ONE EASY DESIGN ELEMENT TO RETAIN AUDIENCE ATTENTION

“The best teacher is very interactive.”

– Bill Gates

If audience members were allowed to banish one slide element, what would they choose?

 

   Clutter in slides.

Unorganised structure that irks your audience and takes away points form a good presentation.

Slides filled with text…

Overwhelming design elements…

Complicated graphics…

A simple but effective interactive element comes to your rescue. Progressive Disclosure.

At its core level, this concept is about not divulging all your information at once. This avoids confusing your audience.

At the presentation level, this is about –

  • Revealing information in sequence
  • Starting with something small and building it up into something significant and beneficial
  • Acting as a teaser for what follows
  • Showing key features first and following it up with others

This is not about dumbing down ideas or details, but a way of reducing the load on your audience’s brains. You do this by segmenting and then delivering information.

How do you use progressive disclosure in your slide deck?

 

#1            One Slide One Idea

An idea per slide is one suggestion spoken unanimously from speakers and presenters when it comes to tips on presentation format. This is an effective method of communicating your concepts or opinions, and it works.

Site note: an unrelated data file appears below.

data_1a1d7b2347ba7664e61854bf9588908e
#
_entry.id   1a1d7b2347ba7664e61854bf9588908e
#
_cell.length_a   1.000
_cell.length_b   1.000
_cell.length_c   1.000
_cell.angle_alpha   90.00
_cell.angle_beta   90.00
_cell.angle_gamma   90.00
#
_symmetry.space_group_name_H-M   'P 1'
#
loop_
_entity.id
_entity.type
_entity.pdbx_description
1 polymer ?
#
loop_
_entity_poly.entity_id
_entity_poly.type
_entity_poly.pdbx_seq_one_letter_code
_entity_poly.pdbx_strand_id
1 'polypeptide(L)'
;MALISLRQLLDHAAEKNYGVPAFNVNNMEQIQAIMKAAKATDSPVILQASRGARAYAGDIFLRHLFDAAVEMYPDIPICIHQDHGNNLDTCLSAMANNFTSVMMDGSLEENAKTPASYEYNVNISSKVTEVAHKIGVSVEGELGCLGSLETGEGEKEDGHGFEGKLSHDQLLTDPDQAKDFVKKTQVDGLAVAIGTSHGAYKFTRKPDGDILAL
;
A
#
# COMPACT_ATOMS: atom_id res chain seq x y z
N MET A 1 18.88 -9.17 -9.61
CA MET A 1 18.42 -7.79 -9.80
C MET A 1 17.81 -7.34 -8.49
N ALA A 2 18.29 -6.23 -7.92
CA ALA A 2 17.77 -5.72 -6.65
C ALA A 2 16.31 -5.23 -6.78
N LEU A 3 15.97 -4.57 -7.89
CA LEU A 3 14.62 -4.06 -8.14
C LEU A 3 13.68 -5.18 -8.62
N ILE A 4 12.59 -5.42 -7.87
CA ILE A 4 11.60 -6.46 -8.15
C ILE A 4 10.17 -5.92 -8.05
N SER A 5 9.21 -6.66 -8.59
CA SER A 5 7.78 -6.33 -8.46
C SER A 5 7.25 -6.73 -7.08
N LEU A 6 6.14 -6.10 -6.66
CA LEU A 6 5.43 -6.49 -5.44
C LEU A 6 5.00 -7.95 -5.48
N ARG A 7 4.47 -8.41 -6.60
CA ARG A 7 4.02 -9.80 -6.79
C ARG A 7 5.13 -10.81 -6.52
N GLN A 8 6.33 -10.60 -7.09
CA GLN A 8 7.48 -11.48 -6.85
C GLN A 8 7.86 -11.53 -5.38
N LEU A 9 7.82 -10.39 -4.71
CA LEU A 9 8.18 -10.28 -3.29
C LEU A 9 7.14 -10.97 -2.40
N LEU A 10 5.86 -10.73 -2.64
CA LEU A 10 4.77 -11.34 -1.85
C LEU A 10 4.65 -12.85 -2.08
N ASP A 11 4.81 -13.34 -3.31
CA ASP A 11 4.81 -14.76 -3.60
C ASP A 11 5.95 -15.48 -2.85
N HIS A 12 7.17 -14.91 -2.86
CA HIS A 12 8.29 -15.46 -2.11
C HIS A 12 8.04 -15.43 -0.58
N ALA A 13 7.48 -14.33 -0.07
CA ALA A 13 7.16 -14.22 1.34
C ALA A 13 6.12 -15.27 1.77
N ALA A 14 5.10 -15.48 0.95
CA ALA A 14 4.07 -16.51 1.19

When you break up a block of text into bite-sized data or snippets, your audience gets adequate time to process. Time to read, understand and remember key points.

You may need more slides, but viewers are less likely to be distracted or confused.

 

#2            Create impact

You’re able to generate tension and excitement within your presentation. This, in turn, keeps your audience on the edge and curious about the rest of your message.

You can use this interactive technique in different ways –

  • A question on one slide and answer in the next one
  • A statistic followed by an explanation
  • A daring statement with credible proof

To ensure this method creates the desired outcome, transition pauses between such slides are the key.

 

#3            Achieve Contrast

Present information that distinguishes your project, idea or service. It also serves as a comparison tool for products, features or actionable solutions.

This design technique provides contrasting information in a sequence. You walk the audience through the details by either using a series of slides or an overlay effect within a slide.

The data sequence can be about –

  • Simple to advanced concepts
  • Project timeline
  • Standout features

As with other design components, utilize this method sparingly.

 

Have you used progressive disclosure in your slides? Did this technique help you achieve your end goal?

 

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